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Turning Point

When the combustible four-man force of musical nature known as Turning Point took over the Phoenix club scene in the mid-90s, the desert city's nights truly became as steamy as its days. Establishing itself before packed houses at hotspots like The Famous Door and Beeloes, and later becoming regional sensations playing some 200 dates a year, the band grew to embody the freewheeling creative spirit of indie music. Drawing on each member's musical and cultural background, Turning Point forged an eclectic sound that mixed progressive jazz with rock, R&B and blues, with touches of Greek music and--paying homage to their home in the Southwest--Latin jazz. The title of Matador, Turning Point's Native Language debut and sixth album overall, perfectly captures the band's bold evolution into a true rock instrumental powerhouse.

"We've always strived to be diverse in everything we do, and Matador is the best example yet of this no holds barred approach," says guitarist Thano Sahnas. "Since we never stop performing, we're able to try out every brand new song onstage to see what works best. Audiences will literally hear our songs for a year before we officially record them, and it's fun to watch as they evolve. A bullfight is a fight to the death. A bullfight is a fight to the death, and there's definitely a double entendre in the title. We're out there fighting every day, and we're going to win."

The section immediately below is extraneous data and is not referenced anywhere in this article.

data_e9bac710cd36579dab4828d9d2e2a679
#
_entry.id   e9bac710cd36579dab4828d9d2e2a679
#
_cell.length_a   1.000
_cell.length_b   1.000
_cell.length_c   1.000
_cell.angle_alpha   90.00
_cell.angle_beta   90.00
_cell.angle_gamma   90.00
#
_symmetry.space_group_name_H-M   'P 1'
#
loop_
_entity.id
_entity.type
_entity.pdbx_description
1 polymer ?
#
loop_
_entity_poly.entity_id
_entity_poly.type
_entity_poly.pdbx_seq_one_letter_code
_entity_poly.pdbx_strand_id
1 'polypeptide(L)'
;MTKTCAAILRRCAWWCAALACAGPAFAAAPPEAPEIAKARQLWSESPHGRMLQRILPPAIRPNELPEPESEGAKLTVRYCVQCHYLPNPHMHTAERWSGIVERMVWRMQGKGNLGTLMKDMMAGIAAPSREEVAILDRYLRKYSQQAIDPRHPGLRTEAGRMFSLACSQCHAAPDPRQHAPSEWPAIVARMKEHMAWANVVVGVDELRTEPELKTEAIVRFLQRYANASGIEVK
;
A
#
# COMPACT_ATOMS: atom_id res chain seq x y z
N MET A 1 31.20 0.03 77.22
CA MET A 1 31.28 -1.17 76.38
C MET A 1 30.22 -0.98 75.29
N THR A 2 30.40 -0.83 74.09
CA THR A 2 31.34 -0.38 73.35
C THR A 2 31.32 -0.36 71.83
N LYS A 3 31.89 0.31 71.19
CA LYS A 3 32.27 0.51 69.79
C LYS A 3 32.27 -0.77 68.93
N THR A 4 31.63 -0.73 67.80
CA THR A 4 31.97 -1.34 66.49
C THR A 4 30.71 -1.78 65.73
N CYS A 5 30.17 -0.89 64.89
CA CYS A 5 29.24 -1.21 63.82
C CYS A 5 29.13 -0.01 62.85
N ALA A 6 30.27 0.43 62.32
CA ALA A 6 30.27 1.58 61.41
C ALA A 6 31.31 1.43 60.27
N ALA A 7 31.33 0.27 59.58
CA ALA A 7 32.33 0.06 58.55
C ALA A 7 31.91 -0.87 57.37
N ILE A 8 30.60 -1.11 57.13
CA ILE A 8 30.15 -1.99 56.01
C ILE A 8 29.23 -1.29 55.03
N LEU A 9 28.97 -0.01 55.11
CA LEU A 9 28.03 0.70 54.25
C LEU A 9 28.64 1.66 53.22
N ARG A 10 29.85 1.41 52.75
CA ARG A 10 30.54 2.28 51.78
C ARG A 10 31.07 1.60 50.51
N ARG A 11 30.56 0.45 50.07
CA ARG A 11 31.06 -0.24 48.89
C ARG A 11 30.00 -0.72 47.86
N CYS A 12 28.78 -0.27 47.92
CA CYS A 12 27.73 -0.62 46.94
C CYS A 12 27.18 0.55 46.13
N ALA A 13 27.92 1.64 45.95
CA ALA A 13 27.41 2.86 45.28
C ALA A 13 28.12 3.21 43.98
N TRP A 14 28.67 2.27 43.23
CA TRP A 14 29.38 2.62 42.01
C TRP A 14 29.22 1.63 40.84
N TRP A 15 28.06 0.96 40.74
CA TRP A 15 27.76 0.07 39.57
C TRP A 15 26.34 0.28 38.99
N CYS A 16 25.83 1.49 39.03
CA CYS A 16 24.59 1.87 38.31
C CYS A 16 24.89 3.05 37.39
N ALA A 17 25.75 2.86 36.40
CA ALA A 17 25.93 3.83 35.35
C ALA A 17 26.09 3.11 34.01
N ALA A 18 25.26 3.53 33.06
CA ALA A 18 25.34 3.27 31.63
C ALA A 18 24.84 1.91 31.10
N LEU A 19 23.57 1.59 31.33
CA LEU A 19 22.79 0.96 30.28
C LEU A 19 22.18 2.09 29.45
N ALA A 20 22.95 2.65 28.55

The four members of Turning Point--Thano Sahnas, his brother Demitri Sahnas (acoustic and fretless bass), keyboardist Steve Culp and drummer/percussionist John Herrera--faced a lot of flak in their early years for creating a genre practically unto themselves defying music industry convention. This initial resistance inspired them to push the envelope even further, and the payoff with audiences has been phenomenal. Their music appeals to fans of many of the top rock, R&B and smooth jazz artists they have opened for, from Michael McDonald to Little Feat, chill performer Praful, acid jazzers Down To the Bone and The Rippingtons.

Turning Point has received acclaim for all of its previous releases, beginning with a self titled debut in 1995 and including A Cool Jazzy Christmas (1996), Together (1998), Bridges (1999) and A Thousand Stories (2000), which was produced by famed bassist Brian Bromberg and released nationally by A440 Music. Together earned the band its largest national audience, receiving airplay on more than 40 smooth jazz stations. Yet the eleven tracks on Matador capture the band on the cusp of reaching its creative potential, and the addition of saxophonist Dominic Amato as a featured player on the record has allowed Turning Point to stretch their musicality even further.

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Album Discography

Recordings: As Leader | As Sideperson


Native Language



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